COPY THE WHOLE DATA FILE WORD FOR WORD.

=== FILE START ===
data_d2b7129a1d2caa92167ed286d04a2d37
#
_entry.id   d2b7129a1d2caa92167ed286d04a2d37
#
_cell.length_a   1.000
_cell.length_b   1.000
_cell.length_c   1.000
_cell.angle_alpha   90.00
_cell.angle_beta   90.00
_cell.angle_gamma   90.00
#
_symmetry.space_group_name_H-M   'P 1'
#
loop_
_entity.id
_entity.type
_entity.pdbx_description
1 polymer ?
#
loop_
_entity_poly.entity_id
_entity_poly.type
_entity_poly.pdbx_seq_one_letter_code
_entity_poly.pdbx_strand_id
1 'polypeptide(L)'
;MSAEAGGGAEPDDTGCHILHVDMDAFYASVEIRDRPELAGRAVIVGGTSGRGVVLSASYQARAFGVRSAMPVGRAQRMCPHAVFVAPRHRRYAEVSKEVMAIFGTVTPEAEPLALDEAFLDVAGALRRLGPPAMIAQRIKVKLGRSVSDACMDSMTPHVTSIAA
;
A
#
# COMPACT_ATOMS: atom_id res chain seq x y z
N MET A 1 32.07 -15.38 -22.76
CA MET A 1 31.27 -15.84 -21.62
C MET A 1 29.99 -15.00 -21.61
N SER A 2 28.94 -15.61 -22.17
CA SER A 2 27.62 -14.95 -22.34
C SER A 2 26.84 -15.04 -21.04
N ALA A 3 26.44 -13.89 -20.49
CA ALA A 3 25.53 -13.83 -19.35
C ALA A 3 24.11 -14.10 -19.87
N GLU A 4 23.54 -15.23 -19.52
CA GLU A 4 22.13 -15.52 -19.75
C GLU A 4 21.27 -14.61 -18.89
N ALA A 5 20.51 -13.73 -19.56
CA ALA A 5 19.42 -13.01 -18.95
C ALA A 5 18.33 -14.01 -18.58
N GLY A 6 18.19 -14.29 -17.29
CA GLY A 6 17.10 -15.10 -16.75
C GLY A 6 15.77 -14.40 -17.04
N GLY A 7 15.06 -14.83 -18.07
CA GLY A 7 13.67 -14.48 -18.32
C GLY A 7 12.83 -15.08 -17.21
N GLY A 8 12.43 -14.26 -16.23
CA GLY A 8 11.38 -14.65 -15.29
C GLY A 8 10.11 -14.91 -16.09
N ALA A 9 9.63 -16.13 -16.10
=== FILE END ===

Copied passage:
data_d2b7129a1d2caa92167ed286d04a2d37
#
_entry.id   d2b7129a1d2caa92167ed286d04a2d37
#
_cell.length_a   1.000
_cell.length_b   1.000
_cell.length_c   1.000
_cell.angle_alpha   90.00
_cell.angle_beta   90.00
_cell.angle_gamma   90.00
#
_symmetry.space_group_name_H-M   'P 1'
#
loop_
_entity.id
_entity.type
_entity.pdbx_description
1 polymer ?
#
loop_
_entity_poly.entity_id
_entity_poly.type
_entity_poly.pdbx_seq_one_letter_code
_entity_poly.pdbx_strand_id
1 'polypeptide(L)'
;MSAEAGGGAEPDDTGCHILHVDMDAFYASVEIRDRPELAGRAVIVGGTSGRGVVLSASYQARAFGVRSAMPVGRAQRMCPHAVFVAPRHRRYAEVSKEVMAIFGTVTPEAEPLALDEAFLDVAGALRRLGPPAMIAQRIKVKLGRSVSDACMDSMTPHVTSIAA
;
A
#
# COMPACT_ATOMS: atom_id res chain seq x y z
N MET A 1 32.07 -15.38 -22.76
CA MET A 1 31.27 -15.84 -21.62
C MET A 1 29.99 -15.00 -21.61
N SER A 2 28.94 -15.61 -22.17
CA SER A 2 27.62 -14.95 -22.34
C SER A 2 26.84 -15.04 -21.04
N ALA A 3 26.44 -13.89 -20.49
CA ALA A 3 25.53 -13.83 -19.35
C ALA A 3 24.11 -14.10 -19.87
N GLU A 4 23.54 -15.23 -19.52
CA GLU A 4 22.13 -15.52 -19.75
C GLU A 4 21.27 -14.61 -18.89
N ALA A 5 20.51 -13.73 -19.56
CA ALA A 5 19.42 -13.01 -18.95
C ALA A 5 18.33 -14.01 -18.58
N GLY A 6 18.19 -14.29 -17.29
CA GLY A 6 17.10 -15.10 -16.75
C GLY A 6 15.77 -14.40 -17.04
N GLY A 7 15.06 -14.83 -18.07
CA GLY A 7 13.67 -14.48 -18.32
C GLY A 7 12.83 -15.08 -17.21
N GLY A 8 12.43 -14.26 -16.23
CA GLY A 8 11.38 -14.65 -15.29
C GLY A 8 10.11 -14.91 -16.09
N ALA A 9 9.63 -16.13 -16.10